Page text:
The kids described the mysterious lady as being clothed in a white robe, gold apron and headdress with a crucifix around her neck.
The children went on to claim that the woman reprimanded the villagers for cursing and not going to church. And she ominously warned of a great famine, whether the children believed they had spoken with the Virgin Mary or if their parents made that assumption after the fact.
We don't know. But regardless, news of the events spread through rural France and eventually made it to Rome, the church sent investigators to determine if it was true.
After interviewing the children, the church concluded that it was a miracle. They called the vision Our Lady of La Sillett.
But that wasn't the end of the miracle. Five years later, the children admitted that what they told the investigators wasn't the whole truth. It turned out Mary had apparently trusted each of the children with a unique secret. This time, the kids sent Mary's messages directly to the pope when he read their letters. He announced that it was good news, but he didn't elaborate.
The secretive press release from the Vatican caused skeptics to believe that perhaps the messages weren't happy tidings. Perhaps it was a warning of the apocalypse.
Such theories were only intensified when, in 1999, one priest released what he claimed were the hidden messages from the archives. According to these letters, Francis corruption would lead to dire consequences such as famine, and eventually there would be a crisis within the church, all of which would happen prior to the year 2000.
However, the authenticity of these letters has been disputed. It was widely known that one of the children maximum had a reputation for fanciful stories. Perhaps what the church released was just that, a fanciful story. Or perhaps the Vatican has the real secrets and perhaps it remains locked away in the Vatican's secret archives.
For centuries, the Vatican has remained tight lipped on what's inside the archives, which they renamed Apostolic rather than secret in 2019. To some degree, their reticence is understandable. The archives are so large, even the church doesn't know everything that's contained in its labyrinth of vaults and bookshelves, whatever mysteries are inside the vaults.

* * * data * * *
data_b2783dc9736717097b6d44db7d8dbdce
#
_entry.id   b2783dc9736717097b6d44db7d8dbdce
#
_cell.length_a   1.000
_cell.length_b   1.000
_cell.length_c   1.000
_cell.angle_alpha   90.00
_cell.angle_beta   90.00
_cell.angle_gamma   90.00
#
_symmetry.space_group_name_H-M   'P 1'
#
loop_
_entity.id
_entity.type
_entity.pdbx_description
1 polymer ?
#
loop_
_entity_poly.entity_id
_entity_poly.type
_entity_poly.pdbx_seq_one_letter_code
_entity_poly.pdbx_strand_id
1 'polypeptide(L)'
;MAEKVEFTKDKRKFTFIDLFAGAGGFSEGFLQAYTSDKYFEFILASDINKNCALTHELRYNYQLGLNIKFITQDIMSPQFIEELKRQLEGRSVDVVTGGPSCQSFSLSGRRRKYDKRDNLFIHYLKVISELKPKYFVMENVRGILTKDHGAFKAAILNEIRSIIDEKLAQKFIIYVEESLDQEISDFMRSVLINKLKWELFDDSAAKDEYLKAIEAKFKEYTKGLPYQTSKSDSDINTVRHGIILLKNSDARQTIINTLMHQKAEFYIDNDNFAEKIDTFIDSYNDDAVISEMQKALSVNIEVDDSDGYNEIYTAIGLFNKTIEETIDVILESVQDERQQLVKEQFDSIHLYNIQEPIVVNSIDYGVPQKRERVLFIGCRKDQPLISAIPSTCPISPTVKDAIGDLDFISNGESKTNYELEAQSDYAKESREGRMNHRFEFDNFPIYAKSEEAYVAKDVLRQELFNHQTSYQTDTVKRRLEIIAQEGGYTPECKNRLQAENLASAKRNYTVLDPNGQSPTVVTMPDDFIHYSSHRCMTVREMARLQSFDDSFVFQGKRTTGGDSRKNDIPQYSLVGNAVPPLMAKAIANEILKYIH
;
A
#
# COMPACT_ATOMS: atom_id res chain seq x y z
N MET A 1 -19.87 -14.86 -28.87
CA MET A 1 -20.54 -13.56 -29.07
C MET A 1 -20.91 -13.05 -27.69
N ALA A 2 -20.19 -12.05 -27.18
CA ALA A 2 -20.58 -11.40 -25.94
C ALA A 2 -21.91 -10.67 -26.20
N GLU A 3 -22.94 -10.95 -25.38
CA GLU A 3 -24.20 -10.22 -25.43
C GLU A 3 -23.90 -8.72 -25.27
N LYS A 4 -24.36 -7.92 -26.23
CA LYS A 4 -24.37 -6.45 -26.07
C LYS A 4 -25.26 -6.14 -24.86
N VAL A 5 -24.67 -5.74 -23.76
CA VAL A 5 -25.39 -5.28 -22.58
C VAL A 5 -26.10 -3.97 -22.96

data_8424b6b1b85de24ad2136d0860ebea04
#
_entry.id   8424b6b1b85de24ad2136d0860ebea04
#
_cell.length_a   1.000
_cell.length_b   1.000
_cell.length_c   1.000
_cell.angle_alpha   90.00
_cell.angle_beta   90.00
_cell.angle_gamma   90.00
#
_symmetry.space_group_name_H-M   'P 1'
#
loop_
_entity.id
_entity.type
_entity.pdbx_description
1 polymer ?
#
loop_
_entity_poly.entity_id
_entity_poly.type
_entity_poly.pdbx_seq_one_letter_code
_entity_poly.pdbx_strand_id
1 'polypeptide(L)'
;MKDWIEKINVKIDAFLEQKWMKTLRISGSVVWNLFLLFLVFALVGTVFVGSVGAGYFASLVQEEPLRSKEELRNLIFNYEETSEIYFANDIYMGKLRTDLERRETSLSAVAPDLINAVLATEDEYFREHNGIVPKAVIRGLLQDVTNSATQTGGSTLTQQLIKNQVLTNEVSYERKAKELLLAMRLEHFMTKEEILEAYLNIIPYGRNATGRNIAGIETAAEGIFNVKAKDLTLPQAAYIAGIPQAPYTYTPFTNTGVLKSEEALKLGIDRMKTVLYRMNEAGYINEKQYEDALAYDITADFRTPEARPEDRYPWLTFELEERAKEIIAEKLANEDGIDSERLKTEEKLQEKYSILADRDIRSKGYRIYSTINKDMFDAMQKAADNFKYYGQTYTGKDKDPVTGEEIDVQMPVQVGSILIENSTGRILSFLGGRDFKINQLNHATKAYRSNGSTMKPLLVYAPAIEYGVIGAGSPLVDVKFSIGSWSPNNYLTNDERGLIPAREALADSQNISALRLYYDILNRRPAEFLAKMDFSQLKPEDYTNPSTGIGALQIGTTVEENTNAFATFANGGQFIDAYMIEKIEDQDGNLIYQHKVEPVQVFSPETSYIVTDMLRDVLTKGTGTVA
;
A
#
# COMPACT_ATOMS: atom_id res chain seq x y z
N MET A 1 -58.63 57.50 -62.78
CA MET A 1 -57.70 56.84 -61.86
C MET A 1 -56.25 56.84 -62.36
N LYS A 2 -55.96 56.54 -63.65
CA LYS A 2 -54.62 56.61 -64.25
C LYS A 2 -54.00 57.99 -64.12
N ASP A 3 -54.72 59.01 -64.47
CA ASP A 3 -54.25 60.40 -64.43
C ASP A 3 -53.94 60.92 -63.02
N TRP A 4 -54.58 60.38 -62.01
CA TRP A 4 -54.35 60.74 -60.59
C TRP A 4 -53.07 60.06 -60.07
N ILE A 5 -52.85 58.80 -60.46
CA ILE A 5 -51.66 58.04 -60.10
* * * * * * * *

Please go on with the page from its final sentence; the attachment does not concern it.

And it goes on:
The church has guarded them with their lives, in some cases quite literally. Even to this day, there are secrets and revelations that the church is actively suppressing.
But every so often the Vatican finally succumbs to public pressure and reveals the truth about a controversial mystery. Such was the case in the summer of 2000, when the Vatican announced that it was going to divulge an enigma that had puzzled conspiracy theorists for over 80 years.
The mystery involved three Portuguese children who were visited by an apparition in 1917, much like what happened in the French Alps 70 years earlier, the apparition gave the children prophetic visions.
These predictions became known around the world as the three secrets of Fátima. Thanks for tuning in to conspiracy theories for more information on the secret archives, amongst the many sources we used, we found the secret archives of the Vatican by Maria Luisa Ambrosini and Mary Willis helpful to our research. We'll be back next time with our third episode on the Vatican. A deep dive into the three secrets of Fatima. You can find all episodes of conspiracy theories and all other Spotify originals from podcast for free on Spotify.
Until then, remember, the truth isn't always the best story, and the official story isn't always the truth.
Conspiracy Theories is a Spotify original from podcast. It is executive produced by Max Cutler, Sound Design by Trent Williamson with production assistance by Ron Shapiro, Carly Madden and Travis Clark. This episode of Conspiracy Theories was written by Adam de Silva with writing assistance by Kate Gallagher and Joe Guera, fact checking by Annibale and research by Bradley Klein. Conspiracy theory stars Molly Brandenberg and Carter Roy.